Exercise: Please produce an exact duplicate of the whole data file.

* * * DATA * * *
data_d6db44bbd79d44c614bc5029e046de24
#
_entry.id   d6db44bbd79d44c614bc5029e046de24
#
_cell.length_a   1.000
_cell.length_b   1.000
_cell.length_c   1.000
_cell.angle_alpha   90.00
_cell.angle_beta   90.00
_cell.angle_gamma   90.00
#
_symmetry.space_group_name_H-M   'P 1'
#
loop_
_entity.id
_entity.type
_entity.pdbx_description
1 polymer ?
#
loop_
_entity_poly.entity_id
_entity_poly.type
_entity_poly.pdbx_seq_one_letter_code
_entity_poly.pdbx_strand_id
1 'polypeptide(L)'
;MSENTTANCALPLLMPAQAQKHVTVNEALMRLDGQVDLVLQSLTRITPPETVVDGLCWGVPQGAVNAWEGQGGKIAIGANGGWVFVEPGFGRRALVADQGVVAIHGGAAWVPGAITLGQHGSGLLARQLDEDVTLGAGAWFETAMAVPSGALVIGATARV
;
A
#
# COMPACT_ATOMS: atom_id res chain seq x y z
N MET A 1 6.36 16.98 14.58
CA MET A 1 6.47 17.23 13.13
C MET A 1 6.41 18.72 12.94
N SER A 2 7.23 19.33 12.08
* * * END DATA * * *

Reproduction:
data_d6db44bbd79d44c614bc5029e046de24
#
_entry.id   d6db44bbd79d44c614bc5029e046de24
#
_cell.length_a   1.000
_cell.length_b   1.000
_cell.length_c   1.000
_cell.angle_alpha   90.00
_cell.angle_beta   90.00
_cell.angle_gamma   90.00
#
_symmetry.space_group_name_H-M   'P 1'
#
loop_
_entity.id
_entity.type
_entity.pdbx_description
1 polymer ?
#
loop_
_entity_poly.entity_id
_entity_poly.type
_entity_poly.pdbx_seq_one_letter_code
_entity_poly.pdbx_strand_id
1 'polypeptide(L)'
;MSENTTANCALPLLMPAQAQKHVTVNEALMRLDGQVDLVLQSLTRITPPETVVDGLCWGVPQGAVNAWEGQGGKIAIGANGGWVFVEPGFGRRALVADQGVVAIHGGAAWVPGAITLGQHGSGLLARQLDEDVTLGAGAWFETAMAVPSGALVIGATARV
;
A
#
# COMPACT_ATOMS: atom_id res chain seq x y z
N MET A 1 6.36 16.98 14.58
CA MET A 1 6.47 17.23 13.13
C MET A 1 6.41 18.72 12.94
N SER A 2 7.23 19.33 12.08